The news that the Beach Boys are reuniting for an album, tour and all the general hoopla that's certain to accompany their 50th anniversary festivities set to start in earnest next year, rings with a certain irony. Not to mention, plenty of marketing manipulation.
Anyone who caught Brian Wilson, the band's former leader and musical mastermind, in concert over the past decade, will find it hard to overlook the fact that he's mostly a propped up figurehead at this point, one who's ceded the vast majority of his musical and vocal duties to his longtime backing band, the Wondermints. Given his inconsistent showing, it remains to be seen how significant a role he'll play with the revamped Beach Boys, especially considering the fact that two of the band's original mainstays -- Brian's brothers Dennis and Carl -- are no longer around and therefore unable to contribute the mix.
In truth, the Beach Boys brand has never entirely disappeared, despite the heresy of carrying on without the Wilsons' involvement. Mike Love has kept the franchise going for his own financial purposes, claiming legitimacy due to having Bruce Johnston -- who was originally brought in to sub for Brian once he quit touring in the mid '60s -- still in tow. Yet while the Beach Boys legacy and their well-stocked hit catalogue has provided the duo a consistent cash cow, any similarity to the family band founded in Hawthorne California in 1961 is fleeting at best. Family friend and original member Al Jardine (the lead voice on "Help Me Rhonda") left the band several years ago and ended up in a nasty legal battle with Love over his use of the Beach Boys name. Even so, his 2010 solo album Postcard from California effectively captures the sunny spirit of the band's musical climes better than most of what's come from the band's Brother Records organization in recent decades.
The reunion also finds David Marks, the rhythm guitarist who took Jardine's place briefly and early on, back in the fold, providing him the potential for a massive paycheck, the likes of which he's probably lacked since the band's formative years. Marks never made much of a creative imprint on the band, so his inclusion in this reunion is merely a cursory means of gathering anyone who had anything to do with the group originally.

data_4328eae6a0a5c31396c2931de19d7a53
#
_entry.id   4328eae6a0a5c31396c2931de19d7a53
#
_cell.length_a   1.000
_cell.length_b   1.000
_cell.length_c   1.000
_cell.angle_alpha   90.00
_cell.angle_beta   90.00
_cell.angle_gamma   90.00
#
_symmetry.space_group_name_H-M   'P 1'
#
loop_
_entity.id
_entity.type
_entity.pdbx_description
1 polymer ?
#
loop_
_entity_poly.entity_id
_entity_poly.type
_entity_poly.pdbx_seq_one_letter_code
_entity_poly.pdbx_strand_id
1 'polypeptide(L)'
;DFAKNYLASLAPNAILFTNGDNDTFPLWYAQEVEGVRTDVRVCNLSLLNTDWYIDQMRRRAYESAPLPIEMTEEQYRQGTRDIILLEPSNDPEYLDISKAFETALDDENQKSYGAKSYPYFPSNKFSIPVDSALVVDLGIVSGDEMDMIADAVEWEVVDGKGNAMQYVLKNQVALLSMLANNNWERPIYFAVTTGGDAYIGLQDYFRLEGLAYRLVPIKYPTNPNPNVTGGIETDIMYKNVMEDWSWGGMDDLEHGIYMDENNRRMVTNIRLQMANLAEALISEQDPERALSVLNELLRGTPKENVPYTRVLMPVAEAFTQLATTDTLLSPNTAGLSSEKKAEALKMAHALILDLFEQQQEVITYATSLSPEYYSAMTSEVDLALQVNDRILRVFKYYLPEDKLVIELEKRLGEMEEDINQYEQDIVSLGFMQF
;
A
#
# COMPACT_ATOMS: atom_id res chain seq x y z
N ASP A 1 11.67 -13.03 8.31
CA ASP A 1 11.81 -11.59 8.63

Still, there may prove to be enough personalities present to give these projects the credence a genuine reunion would demand, but it's doubtful that they have another great masterpiece in them, at least compared to those produced in their fertile '60s heyday. Brian still shows some creative mettle, but it's unlikely he could take the band back into the studio and emerge with anything nearly as groundbreaking as Pet Sounds or the long-delayed Smile opus that was recently reissued as a mammoth multi-disc set. In re-listening to those monumental efforts, or delving deeply into the meticulous overdubs and session set-ups included in the deluxe Smile set, it's clear that the work resulted from a young man flush with inspiration and given the dutiful cooperation of a band willing to do his bidding.
Yet, that may not be the case these days. Brian's brain is scarred from his battles with drugs and psychosis and the other members of the group have been independent way too long to blindly bow to his whims. There may be other good songs in the offing, and they may still have the ability to reconnect harmony-wise, but there's little to suggest they'll be either willing or able to accomplish anything more than what most oldies acts are able to accomplish. Conceptually, the Beach Boys can still be crowd pleasers, but any expectation that they'll bend boundaries like they did during their first decade will probably end in disappointment.
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Ultimately, the revived Beach Boys will be best at mining nostalgia by bringing fans back to those hallowed days when surf, sand, sun and fun, fun, fun overrode any worldly cares other than how best to catch that next wave. Yet, given the sad state of the world these days, well... why not? Any distraction from our bickering politicos, plummeting economy and sad state of mind is well worth indulging.
Clearly, those good vibrations are long overdue.